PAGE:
I found out that some migrant girls would not talk about sexual violence to white colleagues, especially if the perpetrator was also of colour. At first I just observed it and then I found literature from the US and realised that these women felt that by talking about the perpetrators they would nourish racist stereotypes. I talked about this with my colleagues and they dismissed it, saying that it was merely my impression. But I was convinced, so I started publishing what I saw and the moment you publish something then people finally start discussing the issue. So I worked there for three years and then had my baby, as single mother…
Did having a baby as a single mother of colour bring about any changes in the way people reacted to you?
The most interesting thing was that for the first time I faced gender discrimination that had nothing to do with ethnicity. And that was something that I was totally unprepared for. Until today there are so many stereotypes about single mothers. It even happened that I would be having coffee with a good friend of mine and she would mention somebody who ended up a criminal and would say “well he grew up with a single mother”. And she did not even realise that she was saying that in front of a single mother. I was not prepared for all that. The other thing I realised was that the burden of having a child it is really only on my shoulders. It is possible that a father pays no money and does not support the mother in any way in everyday life; the system allows it to happen.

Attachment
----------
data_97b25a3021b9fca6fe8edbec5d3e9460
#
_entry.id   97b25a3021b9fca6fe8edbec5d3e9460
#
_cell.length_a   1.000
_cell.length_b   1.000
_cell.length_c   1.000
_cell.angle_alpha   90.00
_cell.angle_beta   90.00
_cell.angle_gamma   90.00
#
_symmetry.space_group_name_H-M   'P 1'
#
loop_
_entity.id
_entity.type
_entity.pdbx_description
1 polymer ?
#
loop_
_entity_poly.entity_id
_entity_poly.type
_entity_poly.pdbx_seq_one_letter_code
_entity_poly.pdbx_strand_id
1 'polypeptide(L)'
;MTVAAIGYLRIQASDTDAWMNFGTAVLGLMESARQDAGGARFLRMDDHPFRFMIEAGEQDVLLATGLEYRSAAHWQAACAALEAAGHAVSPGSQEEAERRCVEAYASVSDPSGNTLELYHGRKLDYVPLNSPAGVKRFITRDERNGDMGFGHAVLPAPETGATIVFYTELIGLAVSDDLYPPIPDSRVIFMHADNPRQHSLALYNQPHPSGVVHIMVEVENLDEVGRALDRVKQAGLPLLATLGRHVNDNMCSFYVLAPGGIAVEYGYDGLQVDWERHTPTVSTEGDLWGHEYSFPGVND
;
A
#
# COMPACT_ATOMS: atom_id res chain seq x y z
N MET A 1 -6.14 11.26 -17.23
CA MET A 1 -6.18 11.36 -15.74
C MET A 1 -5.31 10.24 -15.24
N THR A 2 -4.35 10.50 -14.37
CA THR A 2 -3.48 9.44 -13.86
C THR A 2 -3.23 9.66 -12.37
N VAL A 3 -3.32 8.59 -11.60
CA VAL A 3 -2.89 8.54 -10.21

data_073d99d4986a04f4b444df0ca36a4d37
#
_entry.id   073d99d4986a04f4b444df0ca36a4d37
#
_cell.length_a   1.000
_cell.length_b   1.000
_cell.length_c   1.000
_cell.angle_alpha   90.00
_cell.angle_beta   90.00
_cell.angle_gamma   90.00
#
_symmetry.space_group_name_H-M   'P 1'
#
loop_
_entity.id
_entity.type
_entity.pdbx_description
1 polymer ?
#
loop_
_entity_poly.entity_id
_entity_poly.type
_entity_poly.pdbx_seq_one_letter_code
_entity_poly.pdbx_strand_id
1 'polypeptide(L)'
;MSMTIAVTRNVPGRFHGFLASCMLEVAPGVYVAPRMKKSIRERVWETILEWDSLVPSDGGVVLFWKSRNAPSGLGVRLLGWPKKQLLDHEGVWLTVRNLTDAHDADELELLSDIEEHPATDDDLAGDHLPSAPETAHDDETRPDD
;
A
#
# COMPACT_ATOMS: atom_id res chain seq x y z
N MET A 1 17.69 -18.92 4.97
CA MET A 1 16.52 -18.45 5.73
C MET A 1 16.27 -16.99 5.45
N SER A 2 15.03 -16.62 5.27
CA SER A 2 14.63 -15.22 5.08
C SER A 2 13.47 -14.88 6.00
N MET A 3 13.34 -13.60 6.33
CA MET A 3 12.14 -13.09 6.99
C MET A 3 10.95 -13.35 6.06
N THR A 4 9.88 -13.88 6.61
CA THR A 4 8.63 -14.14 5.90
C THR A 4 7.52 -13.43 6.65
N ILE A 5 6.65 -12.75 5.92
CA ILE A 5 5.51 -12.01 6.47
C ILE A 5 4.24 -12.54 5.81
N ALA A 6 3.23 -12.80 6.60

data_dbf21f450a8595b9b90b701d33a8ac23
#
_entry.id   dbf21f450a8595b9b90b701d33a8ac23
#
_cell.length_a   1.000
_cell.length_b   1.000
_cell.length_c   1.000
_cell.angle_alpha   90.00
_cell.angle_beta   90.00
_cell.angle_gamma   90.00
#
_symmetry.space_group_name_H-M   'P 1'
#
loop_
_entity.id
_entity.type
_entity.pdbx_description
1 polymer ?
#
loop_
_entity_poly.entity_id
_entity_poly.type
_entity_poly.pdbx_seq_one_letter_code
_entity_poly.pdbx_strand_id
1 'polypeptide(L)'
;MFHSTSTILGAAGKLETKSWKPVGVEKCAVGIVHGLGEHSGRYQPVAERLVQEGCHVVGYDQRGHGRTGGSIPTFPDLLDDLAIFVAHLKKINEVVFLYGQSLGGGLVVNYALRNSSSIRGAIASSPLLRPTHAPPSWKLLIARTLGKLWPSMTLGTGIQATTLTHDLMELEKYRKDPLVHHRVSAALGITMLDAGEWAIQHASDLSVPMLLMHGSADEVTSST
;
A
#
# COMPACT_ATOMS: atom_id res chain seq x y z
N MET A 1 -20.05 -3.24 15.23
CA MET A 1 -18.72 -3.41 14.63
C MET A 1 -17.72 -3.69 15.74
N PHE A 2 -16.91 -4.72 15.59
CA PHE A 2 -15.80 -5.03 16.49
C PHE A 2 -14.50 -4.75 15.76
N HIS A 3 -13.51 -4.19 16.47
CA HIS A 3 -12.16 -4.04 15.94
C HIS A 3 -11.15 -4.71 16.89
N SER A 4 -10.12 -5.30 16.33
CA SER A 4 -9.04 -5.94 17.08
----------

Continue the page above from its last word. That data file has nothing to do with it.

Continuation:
Structurally, in Germany, it is still the case that if you separate from the father of your child, he can sneak out of every responsibility and the responsibility lies on the shoulders of the woman. The father of my daughter has not paid a penny so far and my daughter is 17 years old. Luckily I was earning enough money. Luckily I am a very unconventional single mother, because emotionally I was never a single mother. There is a very close friend who is my daughter’s social father -I wanted her to have a reliable male person in her life- and a very good friend of mine who is her godmother; we are not Christians but this is what we call her. So I never had to take all decisions alone. And also to enjoy a child alone is lonely, so I was happy I could share this experience with two very close friends.
You have also worked with the Ban Ying center which offers help to immigrant women. What kind of problems did you try to solve?
Any woman who has faced violence during her migration process can seek the assistance and counseling of Ban Ying. Women from 64 countries have been turning to us; some of them have been victims of trafficking, others of sexual exploitation, some are domestic workers in the houses of diplomats. But most of these women have been Asians married to German husbands; and they have been exploited in every way imaginable. The immigration law says that you have to be married for at least three years in order to get a visa of your own and in these three years these husbands did whatever they wanted to do with their wives.